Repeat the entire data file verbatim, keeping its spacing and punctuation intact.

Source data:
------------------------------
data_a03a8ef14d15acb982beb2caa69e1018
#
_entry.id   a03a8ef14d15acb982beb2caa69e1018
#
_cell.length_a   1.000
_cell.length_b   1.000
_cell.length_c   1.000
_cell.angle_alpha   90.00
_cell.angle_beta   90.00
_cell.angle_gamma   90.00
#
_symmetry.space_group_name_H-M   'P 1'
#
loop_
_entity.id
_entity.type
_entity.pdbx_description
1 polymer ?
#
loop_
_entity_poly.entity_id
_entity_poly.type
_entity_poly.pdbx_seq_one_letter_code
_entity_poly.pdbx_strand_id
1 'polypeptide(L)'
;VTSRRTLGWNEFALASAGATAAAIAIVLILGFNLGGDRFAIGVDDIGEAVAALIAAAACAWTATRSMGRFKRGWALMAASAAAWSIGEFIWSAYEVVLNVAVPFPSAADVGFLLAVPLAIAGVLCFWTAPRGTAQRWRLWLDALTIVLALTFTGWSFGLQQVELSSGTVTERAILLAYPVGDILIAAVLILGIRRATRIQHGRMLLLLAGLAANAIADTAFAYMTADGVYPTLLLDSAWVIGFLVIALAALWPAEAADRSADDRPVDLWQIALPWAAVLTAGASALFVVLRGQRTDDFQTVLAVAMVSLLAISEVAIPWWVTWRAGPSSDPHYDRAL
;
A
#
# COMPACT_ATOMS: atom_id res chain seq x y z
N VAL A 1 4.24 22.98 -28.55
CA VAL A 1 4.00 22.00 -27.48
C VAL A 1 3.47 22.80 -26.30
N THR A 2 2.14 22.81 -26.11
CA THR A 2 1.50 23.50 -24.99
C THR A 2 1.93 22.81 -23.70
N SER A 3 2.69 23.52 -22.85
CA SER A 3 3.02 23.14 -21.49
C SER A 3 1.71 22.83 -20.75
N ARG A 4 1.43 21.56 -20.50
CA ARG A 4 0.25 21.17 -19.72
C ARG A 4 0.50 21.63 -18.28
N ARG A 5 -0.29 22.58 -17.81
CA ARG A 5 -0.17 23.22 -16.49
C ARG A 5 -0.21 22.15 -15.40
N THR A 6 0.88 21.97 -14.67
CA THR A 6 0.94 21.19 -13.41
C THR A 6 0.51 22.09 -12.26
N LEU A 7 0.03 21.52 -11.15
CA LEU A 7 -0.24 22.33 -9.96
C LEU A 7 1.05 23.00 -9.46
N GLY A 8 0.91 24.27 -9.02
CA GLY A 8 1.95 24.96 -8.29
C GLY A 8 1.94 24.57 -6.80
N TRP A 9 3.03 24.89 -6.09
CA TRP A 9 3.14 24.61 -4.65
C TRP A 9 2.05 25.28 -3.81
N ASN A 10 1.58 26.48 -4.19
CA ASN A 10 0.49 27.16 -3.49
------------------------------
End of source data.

data_a03a8ef14d15acb982beb2caa69e1018
#
_entry.id   a03a8ef14d15acb982beb2caa69e1018
#
_cell.length_a   1.000
_cell.length_b   1.000
_cell.length_c   1.000
_cell.angle_alpha   90.00
_cell.angle_beta   90.00
_cell.angle_gamma   90.00
#
_symmetry.space_group_name_H-M   'P 1'
#
loop_
_entity.id
_entity.type
_entity.pdbx_description
1 polymer ?
#
loop_
_entity_poly.entity_id
_entity_poly.type
_entity_poly.pdbx_seq_one_letter_code
_entity_poly.pdbx_strand_id
1 'polypeptide(L)'
;VTSRRTLGWNEFALASAGATAAAIAIVLILGFNLGGDRFAIGVDDIGEAVAALIAAAACAWTATRSMGRFKRGWALMAASAAAWSIGEFIWSAYEVVLNVAVPFPSAADVGFLLAVPLAIAGVLCFWTAPRGTAQRWRLWLDALTIVLALTFTGWSFGLQQVELSSGTVTERAILLAYPVGDILIAAVLILGIRRATRIQHGRMLLLLAGLAANAIADTAFAYMTADGVYPTLLLDSAWVIGFLVIALAALWPAEAADRSADDRPVDLWQIALPWAAVLTAGASALFVVLRGQRTDDFQTVLAVAMVSLLAISEVAIPWWVTWRAGPSSDPHYDRAL
;
A
#
# COMPACT_ATOMS: atom_id res chain seq x y z
N VAL A 1 4.24 22.98 -28.55
CA VAL A 1 4.00 22.00 -27.48
C VAL A 1 3.47 22.80 -26.30
N THR A 2 2.14 22.81 -26.11
CA THR A 2 1.50 23.50 -24.99
C THR A 2 1.93 22.81 -23.70
N SER A 3 2.69 23.52 -22.85
CA SER A 3 3.02 23.14 -21.49
C SER A 3 1.71 22.83 -20.75
N ARG A 4 1.43 21.56 -20.50
CA ARG A 4 0.25 21.17 -19.72
C ARG A 4 0.50 21.63 -18.28
N ARG A 5 -0.29 22.58 -17.81
CA ARG A 5 -0.17 23.22 -16.49
C ARG A 5 -0.21 22.15 -15.40
N THR A 6 0.88 21.97 -14.67
CA THR A 6 0.94 21.19 -13.41
C THR A 6 0.51 22.09 -12.26
N LEU A 7 0.03 21.52 -11.15
CA LEU A 7 -0.24 22.33 -9.96
C LEU A 7 1.05 23.00 -9.46
N GLY A 8 0.91 24.27 -9.02
CA GLY A 8 1.95 24.96 -8.29
C GLY A 8 1.94 24.57 -6.80
N TRP A 9 3.03 24.89 -6.09
CA TRP A 9 3.14 24.61 -4.65
C TRP A 9 2.05 25.28 -3.81
N ASN A 10 1.58 26.48 -4.19
CA ASN A 10 0.49 27.16 -3.49